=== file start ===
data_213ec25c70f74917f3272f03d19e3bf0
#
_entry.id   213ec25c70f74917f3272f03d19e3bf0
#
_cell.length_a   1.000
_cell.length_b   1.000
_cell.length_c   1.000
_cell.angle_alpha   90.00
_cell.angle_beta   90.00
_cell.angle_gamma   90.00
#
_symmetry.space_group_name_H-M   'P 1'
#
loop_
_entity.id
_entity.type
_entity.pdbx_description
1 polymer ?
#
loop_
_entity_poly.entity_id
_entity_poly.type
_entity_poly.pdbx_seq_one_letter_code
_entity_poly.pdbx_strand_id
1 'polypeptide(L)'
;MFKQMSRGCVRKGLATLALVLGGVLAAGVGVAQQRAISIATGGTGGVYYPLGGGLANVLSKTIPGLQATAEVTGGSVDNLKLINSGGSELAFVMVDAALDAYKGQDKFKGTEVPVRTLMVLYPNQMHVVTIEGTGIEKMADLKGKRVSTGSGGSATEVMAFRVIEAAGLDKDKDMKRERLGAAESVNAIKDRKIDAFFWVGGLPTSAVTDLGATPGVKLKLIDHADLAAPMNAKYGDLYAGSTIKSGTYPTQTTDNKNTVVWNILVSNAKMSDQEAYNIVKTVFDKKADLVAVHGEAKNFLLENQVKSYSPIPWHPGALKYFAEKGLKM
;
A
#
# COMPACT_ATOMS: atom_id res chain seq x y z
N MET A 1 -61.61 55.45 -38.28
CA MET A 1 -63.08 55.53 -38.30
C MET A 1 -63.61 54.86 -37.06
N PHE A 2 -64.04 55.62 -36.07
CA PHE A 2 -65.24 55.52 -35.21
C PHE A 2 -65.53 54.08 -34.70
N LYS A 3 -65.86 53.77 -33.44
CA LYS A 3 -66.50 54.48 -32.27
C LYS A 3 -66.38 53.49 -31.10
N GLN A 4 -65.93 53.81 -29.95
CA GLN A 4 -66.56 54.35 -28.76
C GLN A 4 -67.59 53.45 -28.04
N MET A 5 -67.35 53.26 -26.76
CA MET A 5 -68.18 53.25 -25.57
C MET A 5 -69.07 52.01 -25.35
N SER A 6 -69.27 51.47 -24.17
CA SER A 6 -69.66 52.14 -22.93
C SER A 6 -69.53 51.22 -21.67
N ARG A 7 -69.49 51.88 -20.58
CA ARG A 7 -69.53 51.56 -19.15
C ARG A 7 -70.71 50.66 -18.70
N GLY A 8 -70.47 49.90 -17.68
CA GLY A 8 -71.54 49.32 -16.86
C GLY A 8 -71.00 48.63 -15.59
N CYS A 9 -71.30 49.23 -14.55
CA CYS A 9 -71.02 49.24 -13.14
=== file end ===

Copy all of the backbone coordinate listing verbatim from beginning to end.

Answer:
data_213ec25c70f74917f3272f03d19e3bf0
#
_entry.id   213ec25c70f74917f3272f03d19e3bf0
#
_cell.length_a   1.000
_cell.length_b   1.000
_cell.length_c   1.000
_cell.angle_alpha   90.00
_cell.angle_beta   90.00
_cell.angle_gamma   90.00
#
_symmetry.space_group_name_H-M   'P 1'
#
loop_
_entity.id
_entity.type
_entity.pdbx_description
1 polymer ?
#
loop_
_entity_poly.entity_id
_entity_poly.type
_entity_poly.pdbx_seq_one_letter_code
_entity_poly.pdbx_strand_id
1 'polypeptide(L)'
;MFKQMSRGCVRKGLATLALVLGGVLAAGVGVAQQRAISIATGGTGGVYYPLGGGLANVLSKTIPGLQATAEVTGGSVDNLKLINSGGSELAFVMVDAALDAYKGQDKFKGTEVPVRTLMVLYPNQMHVVTIEGTGIEKMADLKGKRVSTGSGGSATEVMAFRVIEAAGLDKDKDMKRERLGAAESVNAIKDRKIDAFFWVGGLPTSAVTDLGATPGVKLKLIDHADLAAPMNAKYGDLYAGSTIKSGTYPTQTTDNKNTVVWNILVSNAKMSDQEAYNIVKTVFDKKADLVAVHGEAKNFLLENQVKSYSPIPWHPGALKYFAEKGLKM
;
A
#
# COMPACT_ATOMS: atom_id res chain seq x y z
N MET A 1 -61.61 55.45 -38.28
CA MET A 1 -63.08 55.53 -38.30
C MET A 1 -63.61 54.86 -37.06
N PHE A 2 -64.04 55.62 -36.07
CA PHE A 2 -65.24 55.52 -35.21
C PHE A 2 -65.53 54.08 -34.70
N LYS A 3 -65.86 53.77 -33.44
CA LYS A 3 -66.50 54.48 -32.27
C LYS A 3 -66.38 53.49 -31.10
N GLN A 4 -65.93 53.81 -29.95
CA GLN A 4 -66.56 54.35 -28.76
C GLN A 4 -67.59 53.45 -28.04
N MET A 5 -67.35 53.26 -26.76
CA MET A 5 -68.18 53.25 -25.57
C MET A 5 -69.07 52.01 -25.35
N SER A 6 -69.27 51.47 -24.17
CA SER A 6 -69.66 52.14 -22.93
C SER A 6 -69.53 51.22 -21.67
N ARG A 7 -69.49 51.88 -20.58
CA ARG A 7 -69.53 51.56 -19.15
C ARG A 7 -70.71 50.66 -18.70
N GLY A 8 -70.47 49.90 -17.68
CA GLY A 8 -71.54 49.32 -16.86
C GLY A 8 -71.00 48.63 -15.59
N CYS A 9 -71.30 49.23 -14.55
CA CYS A 9 -71.02 49.24 -13.14